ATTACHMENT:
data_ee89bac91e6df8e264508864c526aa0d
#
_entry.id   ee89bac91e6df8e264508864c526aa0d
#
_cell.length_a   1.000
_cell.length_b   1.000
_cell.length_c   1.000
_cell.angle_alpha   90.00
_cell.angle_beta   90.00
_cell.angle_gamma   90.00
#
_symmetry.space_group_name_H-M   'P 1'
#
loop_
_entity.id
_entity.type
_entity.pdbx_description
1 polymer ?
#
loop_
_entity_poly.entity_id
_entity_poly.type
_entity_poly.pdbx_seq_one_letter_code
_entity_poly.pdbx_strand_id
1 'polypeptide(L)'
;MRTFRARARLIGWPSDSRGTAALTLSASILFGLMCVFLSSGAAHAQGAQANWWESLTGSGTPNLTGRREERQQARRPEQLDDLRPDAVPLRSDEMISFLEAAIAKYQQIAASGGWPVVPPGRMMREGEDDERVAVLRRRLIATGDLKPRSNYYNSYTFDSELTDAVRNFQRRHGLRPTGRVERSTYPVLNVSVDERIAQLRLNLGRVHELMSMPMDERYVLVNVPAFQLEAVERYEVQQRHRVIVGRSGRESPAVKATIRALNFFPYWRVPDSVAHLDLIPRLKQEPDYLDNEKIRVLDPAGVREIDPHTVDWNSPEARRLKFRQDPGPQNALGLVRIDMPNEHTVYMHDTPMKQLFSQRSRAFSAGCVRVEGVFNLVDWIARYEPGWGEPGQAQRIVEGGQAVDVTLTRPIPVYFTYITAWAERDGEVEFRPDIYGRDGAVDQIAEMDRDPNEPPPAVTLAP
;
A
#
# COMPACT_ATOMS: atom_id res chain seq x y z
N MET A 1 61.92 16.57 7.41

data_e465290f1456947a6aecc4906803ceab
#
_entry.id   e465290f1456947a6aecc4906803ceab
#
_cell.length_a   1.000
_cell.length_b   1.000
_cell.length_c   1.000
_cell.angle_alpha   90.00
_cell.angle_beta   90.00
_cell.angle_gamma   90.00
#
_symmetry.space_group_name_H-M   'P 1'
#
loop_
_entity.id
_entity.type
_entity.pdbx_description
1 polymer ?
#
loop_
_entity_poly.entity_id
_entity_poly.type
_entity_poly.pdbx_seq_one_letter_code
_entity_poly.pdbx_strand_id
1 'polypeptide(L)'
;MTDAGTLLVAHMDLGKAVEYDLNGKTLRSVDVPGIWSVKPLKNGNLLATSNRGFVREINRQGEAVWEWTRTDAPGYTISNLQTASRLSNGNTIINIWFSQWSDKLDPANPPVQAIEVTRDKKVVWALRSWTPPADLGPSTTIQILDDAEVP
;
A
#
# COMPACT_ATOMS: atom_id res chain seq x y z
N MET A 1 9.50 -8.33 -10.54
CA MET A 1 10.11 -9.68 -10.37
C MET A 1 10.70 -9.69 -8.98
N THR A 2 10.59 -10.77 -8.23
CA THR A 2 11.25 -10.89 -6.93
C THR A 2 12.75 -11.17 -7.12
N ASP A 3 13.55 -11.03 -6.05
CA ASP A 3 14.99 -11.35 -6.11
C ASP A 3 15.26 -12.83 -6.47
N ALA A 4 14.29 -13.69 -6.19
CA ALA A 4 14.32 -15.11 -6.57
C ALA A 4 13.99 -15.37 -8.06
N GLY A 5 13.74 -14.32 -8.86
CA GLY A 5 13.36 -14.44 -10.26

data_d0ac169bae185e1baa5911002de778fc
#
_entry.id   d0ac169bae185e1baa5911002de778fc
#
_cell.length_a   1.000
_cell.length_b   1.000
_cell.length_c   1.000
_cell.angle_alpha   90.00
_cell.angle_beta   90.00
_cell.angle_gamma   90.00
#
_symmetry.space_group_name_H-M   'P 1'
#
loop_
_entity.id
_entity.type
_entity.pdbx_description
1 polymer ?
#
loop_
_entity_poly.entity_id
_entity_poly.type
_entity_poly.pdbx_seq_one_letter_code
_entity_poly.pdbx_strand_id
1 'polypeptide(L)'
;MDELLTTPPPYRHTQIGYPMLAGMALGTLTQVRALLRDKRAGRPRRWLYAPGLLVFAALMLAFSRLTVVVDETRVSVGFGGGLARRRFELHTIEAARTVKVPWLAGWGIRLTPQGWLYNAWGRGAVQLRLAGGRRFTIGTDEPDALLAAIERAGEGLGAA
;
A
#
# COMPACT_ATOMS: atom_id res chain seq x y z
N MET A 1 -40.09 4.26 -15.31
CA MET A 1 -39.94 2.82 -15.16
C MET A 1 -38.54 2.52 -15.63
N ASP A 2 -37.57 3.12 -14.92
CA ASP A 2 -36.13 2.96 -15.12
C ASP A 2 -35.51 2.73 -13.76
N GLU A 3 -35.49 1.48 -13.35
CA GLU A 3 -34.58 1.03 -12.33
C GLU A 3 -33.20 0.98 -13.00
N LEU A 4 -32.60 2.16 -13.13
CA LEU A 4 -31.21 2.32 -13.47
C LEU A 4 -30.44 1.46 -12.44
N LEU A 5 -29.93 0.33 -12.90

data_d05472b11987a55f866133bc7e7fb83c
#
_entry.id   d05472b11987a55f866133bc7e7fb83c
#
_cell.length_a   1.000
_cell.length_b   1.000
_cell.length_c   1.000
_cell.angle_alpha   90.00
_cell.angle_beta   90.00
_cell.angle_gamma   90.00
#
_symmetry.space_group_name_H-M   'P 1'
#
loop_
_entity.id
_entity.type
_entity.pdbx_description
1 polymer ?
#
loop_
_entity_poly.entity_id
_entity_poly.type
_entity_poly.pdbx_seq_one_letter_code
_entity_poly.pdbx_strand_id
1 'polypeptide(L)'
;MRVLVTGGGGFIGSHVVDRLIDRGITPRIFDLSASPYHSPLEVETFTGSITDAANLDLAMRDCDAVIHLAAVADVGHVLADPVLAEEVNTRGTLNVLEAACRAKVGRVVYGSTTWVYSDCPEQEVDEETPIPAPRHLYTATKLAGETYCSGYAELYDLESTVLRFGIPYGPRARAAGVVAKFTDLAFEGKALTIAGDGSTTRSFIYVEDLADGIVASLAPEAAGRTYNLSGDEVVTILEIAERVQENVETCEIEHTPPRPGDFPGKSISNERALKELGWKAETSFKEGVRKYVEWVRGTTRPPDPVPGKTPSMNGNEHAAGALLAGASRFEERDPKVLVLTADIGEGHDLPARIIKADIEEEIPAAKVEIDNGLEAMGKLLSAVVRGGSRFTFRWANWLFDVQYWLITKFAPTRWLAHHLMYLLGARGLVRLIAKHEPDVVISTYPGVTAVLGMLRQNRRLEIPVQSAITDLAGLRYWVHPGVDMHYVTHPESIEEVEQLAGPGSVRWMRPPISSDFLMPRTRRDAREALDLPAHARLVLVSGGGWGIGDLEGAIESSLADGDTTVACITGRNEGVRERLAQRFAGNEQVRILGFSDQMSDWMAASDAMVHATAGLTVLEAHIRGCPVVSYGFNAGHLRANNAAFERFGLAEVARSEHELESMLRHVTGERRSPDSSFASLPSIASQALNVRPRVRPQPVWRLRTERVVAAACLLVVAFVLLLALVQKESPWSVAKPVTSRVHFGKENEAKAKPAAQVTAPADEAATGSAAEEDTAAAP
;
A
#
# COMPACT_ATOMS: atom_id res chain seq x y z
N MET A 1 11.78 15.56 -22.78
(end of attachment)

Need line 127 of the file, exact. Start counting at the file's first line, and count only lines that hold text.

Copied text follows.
_cell.angle_beta   90.00